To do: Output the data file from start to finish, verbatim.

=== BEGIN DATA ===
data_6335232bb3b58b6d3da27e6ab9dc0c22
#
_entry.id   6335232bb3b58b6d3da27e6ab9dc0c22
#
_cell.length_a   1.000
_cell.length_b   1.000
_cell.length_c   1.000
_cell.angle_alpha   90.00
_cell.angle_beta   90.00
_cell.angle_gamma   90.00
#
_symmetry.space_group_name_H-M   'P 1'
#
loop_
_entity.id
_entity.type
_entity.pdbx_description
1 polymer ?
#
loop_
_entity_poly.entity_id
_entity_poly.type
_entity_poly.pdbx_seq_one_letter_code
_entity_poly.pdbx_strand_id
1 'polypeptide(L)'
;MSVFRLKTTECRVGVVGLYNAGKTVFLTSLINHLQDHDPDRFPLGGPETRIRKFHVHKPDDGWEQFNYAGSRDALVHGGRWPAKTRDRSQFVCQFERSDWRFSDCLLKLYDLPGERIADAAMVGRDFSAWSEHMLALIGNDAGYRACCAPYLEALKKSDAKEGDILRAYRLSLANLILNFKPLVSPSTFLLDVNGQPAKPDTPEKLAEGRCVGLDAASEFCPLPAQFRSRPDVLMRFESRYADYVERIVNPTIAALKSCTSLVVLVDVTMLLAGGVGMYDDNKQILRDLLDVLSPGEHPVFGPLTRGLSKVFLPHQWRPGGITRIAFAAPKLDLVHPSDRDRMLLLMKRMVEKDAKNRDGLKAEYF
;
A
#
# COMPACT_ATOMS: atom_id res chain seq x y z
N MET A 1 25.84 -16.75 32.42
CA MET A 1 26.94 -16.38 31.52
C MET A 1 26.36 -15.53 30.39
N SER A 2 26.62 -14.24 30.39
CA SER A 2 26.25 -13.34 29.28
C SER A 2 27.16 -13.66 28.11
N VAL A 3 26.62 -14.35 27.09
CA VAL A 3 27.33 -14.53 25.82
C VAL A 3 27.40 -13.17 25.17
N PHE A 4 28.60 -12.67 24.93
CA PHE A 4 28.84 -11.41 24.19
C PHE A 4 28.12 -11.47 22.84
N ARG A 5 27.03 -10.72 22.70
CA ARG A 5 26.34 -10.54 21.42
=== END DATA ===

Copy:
data_6335232bb3b58b6d3da27e6ab9dc0c22
#
_entry.id   6335232bb3b58b6d3da27e6ab9dc0c22
#
_cell.length_a   1.000
_cell.length_b   1.000
_cell.length_c   1.000
_cell.angle_alpha   90.00
_cell.angle_beta   90.00
_cell.angle_gamma   90.00
#
_symmetry.space_group_name_H-M   'P 1'
#
loop_
_entity.id
_entity.type
_entity.pdbx_description
1 polymer ?
#
loop_
_entity_poly.entity_id
_entity_poly.type
_entity_poly.pdbx_seq_one_letter_code
_entity_poly.pdbx_strand_id
1 'polypeptide(L)'
;MSVFRLKTTECRVGVVGLYNAGKTVFLTSLINHLQDHDPDRFPLGGPETRIRKFHVHKPDDGWEQFNYAGSRDALVHGGRWPAKTRDRSQFVCQFERSDWRFSDCLLKLYDLPGERIADAAMVGRDFSAWSEHMLALIGNDAGYRACCAPYLEALKKSDAKEGDILRAYRLSLANLILNFKPLVSPSTFLLDVNGQPAKPDTPEKLAEGRCVGLDAASEFCPLPAQFRSRPDVLMRFESRYADYVERIVNPTIAALKSCTSLVVLVDVTMLLAGGVGMYDDNKQILRDLLDVLSPGEHPVFGPLTRGLSKVFLPHQWRPGGITRIAFAAPKLDLVHPSDRDRMLLLMKRMVEKDAKNRDGLKAEYF
;
A
#
# COMPACT_ATOMS: atom_id res chain seq x y z
N MET A 1 25.84 -16.75 32.42
CA MET A 1 26.94 -16.38 31.52
C MET A 1 26.36 -15.53 30.39
N SER A 2 26.62 -14.24 30.39
CA SER A 2 26.25 -13.34 29.28
C SER A 2 27.16 -13.66 28.11
N VAL A 3 26.62 -14.35 27.09
CA VAL A 3 27.33 -14.53 25.82
C VAL A 3 27.40 -13.17 25.17
N PHE A 4 28.60 -12.67 24.93
CA PHE A 4 28.84 -11.41 24.19
C PHE A 4 28.12 -11.47 22.84
N ARG A 5 27.03 -10.72 22.70
CA ARG A 5 26.34 -10.54 21.42